[LONDON] Bank of England policymaker Kristin Forbes said she did not see a case for a further interest rate cut to help Britain's economy after June's vote to leave the European Union, putting her at odds with the majority of her fellow rate-setters.
Ms Forbes established herself as one of the central bank's most sceptical rate-setters last month when she opposed restarting purchases of government bonds, although she did back a cut in the BoE's benchmark borrowing cost to a new record low.
Last week the BoE said most of its policymakers still thought the longer-term outlook for the economy warranted another rate cut later this year, even though the short-term hit from the Brexit vote appeared less severe than it had expected.
In a speech due to be delivered later on Thursday, Forbes - an external member of the BoE's Monetary Policy Committee - said she believed August's rate cut and measures to support bank lending were probably sufficient for now.
"The initial effect on the UK economy of the referendum has been less stormy than many expected," she said. "Looking forward, I am not yet convinced that additional monetary easing will be necessary to support the economy."
Overall the economy appeared to be undergoing a "modest slowing", Ms Forbes said. Although some business investment seemed on hold - a BoE survey on Wednesday pointed to the weakest investment intentions since 2010 - she said consumer spending was resilient and net exports looked set to pick up.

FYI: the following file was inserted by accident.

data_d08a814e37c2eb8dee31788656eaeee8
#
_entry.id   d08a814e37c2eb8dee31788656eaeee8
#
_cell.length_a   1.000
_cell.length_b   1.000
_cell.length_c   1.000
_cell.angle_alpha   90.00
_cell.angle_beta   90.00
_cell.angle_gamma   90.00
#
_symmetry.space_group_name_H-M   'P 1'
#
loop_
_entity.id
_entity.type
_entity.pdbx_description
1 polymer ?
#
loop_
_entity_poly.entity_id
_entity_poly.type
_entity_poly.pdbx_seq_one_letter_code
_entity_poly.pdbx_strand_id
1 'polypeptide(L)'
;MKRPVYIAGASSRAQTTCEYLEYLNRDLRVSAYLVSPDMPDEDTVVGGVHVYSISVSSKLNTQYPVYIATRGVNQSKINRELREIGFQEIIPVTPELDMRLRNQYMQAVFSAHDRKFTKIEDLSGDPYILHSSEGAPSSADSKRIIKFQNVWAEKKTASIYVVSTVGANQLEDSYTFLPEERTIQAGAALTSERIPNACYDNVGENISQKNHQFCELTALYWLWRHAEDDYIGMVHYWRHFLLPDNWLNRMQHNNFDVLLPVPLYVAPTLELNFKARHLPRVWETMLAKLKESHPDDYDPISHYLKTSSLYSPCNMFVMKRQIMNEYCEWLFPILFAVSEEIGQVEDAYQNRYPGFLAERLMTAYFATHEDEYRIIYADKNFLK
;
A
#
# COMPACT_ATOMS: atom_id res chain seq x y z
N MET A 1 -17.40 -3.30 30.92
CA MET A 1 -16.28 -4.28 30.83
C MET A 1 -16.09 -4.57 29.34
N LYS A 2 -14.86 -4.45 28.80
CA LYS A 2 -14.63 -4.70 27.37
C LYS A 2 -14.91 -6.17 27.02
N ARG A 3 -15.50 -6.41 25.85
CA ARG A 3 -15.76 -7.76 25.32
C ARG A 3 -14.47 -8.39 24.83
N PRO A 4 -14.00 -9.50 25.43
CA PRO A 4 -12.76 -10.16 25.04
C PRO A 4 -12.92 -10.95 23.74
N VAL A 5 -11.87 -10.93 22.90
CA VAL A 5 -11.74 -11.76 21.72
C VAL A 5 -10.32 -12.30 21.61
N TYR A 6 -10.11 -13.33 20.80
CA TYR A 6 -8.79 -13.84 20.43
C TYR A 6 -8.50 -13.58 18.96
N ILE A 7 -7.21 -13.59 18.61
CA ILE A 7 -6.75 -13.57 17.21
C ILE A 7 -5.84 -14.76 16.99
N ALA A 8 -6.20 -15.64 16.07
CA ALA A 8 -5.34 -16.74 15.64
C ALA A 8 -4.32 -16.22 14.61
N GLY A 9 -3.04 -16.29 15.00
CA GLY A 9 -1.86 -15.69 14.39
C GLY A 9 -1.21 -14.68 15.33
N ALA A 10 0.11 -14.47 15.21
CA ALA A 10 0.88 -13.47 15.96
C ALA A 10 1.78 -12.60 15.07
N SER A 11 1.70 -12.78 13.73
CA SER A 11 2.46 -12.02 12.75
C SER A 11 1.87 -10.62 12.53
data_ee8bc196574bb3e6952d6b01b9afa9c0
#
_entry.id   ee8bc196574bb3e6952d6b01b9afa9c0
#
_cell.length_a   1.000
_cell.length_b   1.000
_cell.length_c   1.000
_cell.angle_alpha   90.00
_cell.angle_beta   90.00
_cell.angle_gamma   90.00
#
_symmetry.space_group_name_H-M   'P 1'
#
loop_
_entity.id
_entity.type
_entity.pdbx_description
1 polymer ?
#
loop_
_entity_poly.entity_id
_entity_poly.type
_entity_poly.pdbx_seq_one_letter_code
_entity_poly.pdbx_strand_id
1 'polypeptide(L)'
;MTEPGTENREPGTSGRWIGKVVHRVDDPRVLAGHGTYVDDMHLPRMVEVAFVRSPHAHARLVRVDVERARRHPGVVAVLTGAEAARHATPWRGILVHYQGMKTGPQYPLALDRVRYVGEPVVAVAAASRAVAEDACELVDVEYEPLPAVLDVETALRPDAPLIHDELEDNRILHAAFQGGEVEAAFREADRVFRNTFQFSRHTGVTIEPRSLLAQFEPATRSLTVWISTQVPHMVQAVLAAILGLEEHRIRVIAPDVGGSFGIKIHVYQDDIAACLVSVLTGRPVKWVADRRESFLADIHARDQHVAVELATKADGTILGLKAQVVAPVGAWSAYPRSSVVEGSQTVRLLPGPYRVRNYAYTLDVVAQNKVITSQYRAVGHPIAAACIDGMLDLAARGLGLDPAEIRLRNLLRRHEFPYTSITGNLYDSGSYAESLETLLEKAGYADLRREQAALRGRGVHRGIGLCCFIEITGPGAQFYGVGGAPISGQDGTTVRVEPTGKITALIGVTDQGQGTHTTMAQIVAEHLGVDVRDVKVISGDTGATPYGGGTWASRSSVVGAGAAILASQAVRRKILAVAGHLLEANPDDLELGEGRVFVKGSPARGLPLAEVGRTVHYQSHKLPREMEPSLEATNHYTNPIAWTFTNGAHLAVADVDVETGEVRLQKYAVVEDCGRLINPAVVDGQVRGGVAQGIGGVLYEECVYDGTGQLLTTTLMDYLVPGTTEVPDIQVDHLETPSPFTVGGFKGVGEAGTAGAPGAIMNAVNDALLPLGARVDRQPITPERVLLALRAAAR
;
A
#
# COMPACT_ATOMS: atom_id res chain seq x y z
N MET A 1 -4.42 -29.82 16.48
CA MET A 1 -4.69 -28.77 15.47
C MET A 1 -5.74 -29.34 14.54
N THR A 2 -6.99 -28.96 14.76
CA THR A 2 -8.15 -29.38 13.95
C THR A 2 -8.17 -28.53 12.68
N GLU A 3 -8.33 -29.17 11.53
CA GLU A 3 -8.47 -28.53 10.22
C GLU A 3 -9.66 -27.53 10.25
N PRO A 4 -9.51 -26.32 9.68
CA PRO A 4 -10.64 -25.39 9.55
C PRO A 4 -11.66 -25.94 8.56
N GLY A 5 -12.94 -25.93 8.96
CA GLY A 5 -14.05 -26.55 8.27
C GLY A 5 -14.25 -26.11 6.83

Earlier on Thursday, the Confederation of British Industry said export orders grew rapidly in September, although slightly more slowly than August's two-year high, as the boost from the fall in the value of the pound after the referendum offset longer-term uncertainty about Brexit.
In August, the MPC as a whole forecast British economic growth would more than halve to 0.7 per cent next year from 1.9 per cent this year, before partly recovering in 2018.
Economists polled last week by Reuters broadly shared this view and most expected the central bank to cut rates again to 0.1 per cent before the end of the year.
In her speech, Ms Forbes said "adverse winds could quickly pick up" and prompt her to change her stance on rates.
In particular, she would look to see if British consumer demand remained resilient or if businesses shed jobs.
But referring to a Japanese print with which she illustrated her speech, she concluded that: "The fishermen in the boat need to stay vigilant, and may already be a bit seasick ... but if the current weather continues, they should be able to sail home without more aid."